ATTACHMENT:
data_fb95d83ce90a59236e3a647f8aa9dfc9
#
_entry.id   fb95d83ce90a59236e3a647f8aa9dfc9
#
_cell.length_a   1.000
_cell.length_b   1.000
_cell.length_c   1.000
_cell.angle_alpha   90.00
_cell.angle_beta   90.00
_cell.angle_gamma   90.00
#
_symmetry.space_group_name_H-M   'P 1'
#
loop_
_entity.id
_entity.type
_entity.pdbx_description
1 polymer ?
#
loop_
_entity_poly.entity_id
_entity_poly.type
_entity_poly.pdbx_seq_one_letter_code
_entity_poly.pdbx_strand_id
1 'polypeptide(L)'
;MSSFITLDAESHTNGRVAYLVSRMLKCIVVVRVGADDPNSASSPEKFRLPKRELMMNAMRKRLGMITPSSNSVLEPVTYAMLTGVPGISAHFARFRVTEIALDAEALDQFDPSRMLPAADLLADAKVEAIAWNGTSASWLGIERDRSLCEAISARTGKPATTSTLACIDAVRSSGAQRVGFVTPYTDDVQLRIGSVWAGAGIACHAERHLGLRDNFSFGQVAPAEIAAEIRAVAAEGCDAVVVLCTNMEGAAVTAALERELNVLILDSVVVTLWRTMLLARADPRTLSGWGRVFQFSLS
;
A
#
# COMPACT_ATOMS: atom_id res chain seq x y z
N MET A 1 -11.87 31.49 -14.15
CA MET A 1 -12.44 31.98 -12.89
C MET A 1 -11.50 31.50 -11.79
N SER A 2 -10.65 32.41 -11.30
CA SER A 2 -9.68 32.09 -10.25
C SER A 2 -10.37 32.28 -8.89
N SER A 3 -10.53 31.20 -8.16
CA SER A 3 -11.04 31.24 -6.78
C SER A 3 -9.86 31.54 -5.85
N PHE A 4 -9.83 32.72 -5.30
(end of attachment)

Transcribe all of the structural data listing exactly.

data_fb95d83ce90a59236e3a647f8aa9dfc9
#
_entry.id   fb95d83ce90a59236e3a647f8aa9dfc9
#
_cell.length_a   1.000
_cell.length_b   1.000
_cell.length_c   1.000
_cell.angle_alpha   90.00
_cell.angle_beta   90.00
_cell.angle_gamma   90.00
#
_symmetry.space_group_name_H-M   'P 1'
#
loop_
_entity.id
_entity.type
_entity.pdbx_description
1 polymer ?
#
loop_
_entity_poly.entity_id
_entity_poly.type
_entity_poly.pdbx_seq_one_letter_code
_entity_poly.pdbx_strand_id
1 'polypeptide(L)'
;MSSFITLDAESHTNGRVAYLVSRMLKCIVVVRVGADDPNSASSPEKFRLPKRELMMNAMRKRLGMITPSSNSVLEPVTYAMLTGVPGISAHFARFRVTEIALDAEALDQFDPSRMLPAADLLADAKVEAIAWNGTSASWLGIERDRSLCEAISARTGKPATTSTLACIDAVRSSGAQRVGFVTPYTDDVQLRIGSVWAGAGIACHAERHLGLRDNFSFGQVAPAEIAAEIRAVAAEGCDAVVVLCTNMEGAAVTAALERELNVLILDSVVVTLWRTMLLARADPRTLSGWGRVFQFSLS
;
A
#
# COMPACT_ATOMS: atom_id res chain seq x y z
N MET A 1 -11.87 31.49 -14.15
CA MET A 1 -12.44 31.98 -12.89
C MET A 1 -11.50 31.50 -11.79
N SER A 2 -10.65 32.41 -11.30
CA SER A 2 -9.68 32.09 -10.25
C SER A 2 -10.37 32.28 -8.89
N SER A 3 -10.53 31.20 -8.16
CA SER A 3 -11.04 31.24 -6.78
C SER A 3 -9.86 31.54 -5.85
N PHE A 4 -9.83 32.72 -5.30